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Students' union rejects proposal to abolish matriculation exams

The mental health crisis among young people should be tackled by other means than abolishing a functioning system, according to the Union of Secondary School Students.

Lukas Virtala, President of the Union of Upper Secondary School Students. Image: Silja Viitala / Yle

The Union of Secondary School Students (SLL) said it is strongly opposed to the abolishment of matriculation examinations proposed by Science and Culture Minister Petri Honkonen (Cen) on Wednesday.

Honkonen suggested eliminating Finland's high school matriculation exams, as he said he believes the move would help improve young people's well-being. Honkonen, who took office in April, works at the Ministry of Education and Culture alongside Minister of Education Li Andersson (Left).

However, the students' union said in a Thursday press release that the mental health crisis among young people should be tackled by other means than abolishing a functioning system.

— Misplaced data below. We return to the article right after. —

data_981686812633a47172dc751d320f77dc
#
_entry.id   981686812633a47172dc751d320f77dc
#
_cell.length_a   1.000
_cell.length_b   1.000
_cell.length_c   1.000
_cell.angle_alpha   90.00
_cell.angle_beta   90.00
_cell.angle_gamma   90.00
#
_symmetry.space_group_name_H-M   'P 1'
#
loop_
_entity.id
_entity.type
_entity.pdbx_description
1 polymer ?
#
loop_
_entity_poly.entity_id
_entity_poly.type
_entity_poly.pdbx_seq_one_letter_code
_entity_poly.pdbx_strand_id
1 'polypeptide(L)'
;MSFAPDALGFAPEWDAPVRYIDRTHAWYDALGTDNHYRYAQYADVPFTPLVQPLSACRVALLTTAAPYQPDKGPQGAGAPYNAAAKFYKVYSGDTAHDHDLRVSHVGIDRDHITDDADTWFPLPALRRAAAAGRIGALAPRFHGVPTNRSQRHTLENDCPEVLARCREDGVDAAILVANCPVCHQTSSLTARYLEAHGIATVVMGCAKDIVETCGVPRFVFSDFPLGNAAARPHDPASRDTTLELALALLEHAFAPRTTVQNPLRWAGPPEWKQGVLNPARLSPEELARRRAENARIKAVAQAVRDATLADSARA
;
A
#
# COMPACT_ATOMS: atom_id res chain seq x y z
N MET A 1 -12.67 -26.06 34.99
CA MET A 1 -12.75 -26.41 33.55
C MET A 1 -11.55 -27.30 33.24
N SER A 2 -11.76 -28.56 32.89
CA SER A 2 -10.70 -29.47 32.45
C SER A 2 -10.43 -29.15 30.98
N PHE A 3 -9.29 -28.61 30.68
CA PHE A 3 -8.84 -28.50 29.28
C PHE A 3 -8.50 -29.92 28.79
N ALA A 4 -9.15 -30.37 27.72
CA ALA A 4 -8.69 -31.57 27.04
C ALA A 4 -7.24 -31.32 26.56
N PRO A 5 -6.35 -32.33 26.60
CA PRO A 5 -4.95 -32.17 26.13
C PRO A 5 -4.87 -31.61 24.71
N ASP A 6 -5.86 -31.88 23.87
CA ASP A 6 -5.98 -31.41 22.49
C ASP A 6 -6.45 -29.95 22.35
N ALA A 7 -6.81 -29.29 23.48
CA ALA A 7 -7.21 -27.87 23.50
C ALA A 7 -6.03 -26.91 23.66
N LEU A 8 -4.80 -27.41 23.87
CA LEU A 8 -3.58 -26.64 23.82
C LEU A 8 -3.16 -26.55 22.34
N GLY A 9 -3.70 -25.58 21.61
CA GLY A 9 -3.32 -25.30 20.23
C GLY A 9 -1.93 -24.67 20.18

According to the organisation, the exams are a fair and equitable way to measure the skills of upper secondary school leavers.

"Minister Honkonen's proposal does not solve anything, but transfers the responsibility for testing competence from the matriculation examination board to universities. This would put all the pressure on the [university] entrance exams, which are much more challenging to prepare for than the current matriculation exams. Upper secondary school is free for students, but abolishing the matriculation exams would favour those who can afford to pay for [university] entrance exam coaching courses," SLL President Lukas Virtala said in a press release.

Well-being of students declining

In August, the Research Foundation for Education (Otus) released its latest national barometer on student welfare in secondary education, which indicated that students' well-being had decreased.

Additionally, according to a survey conducted in June by the National Institute for Health and Welfare (THL) and the National Agency for Education, more than half of student care professionals reported an increase in mental health problems, absenteeism, loneliness, and difficulties coping with daily life among students in Finland.

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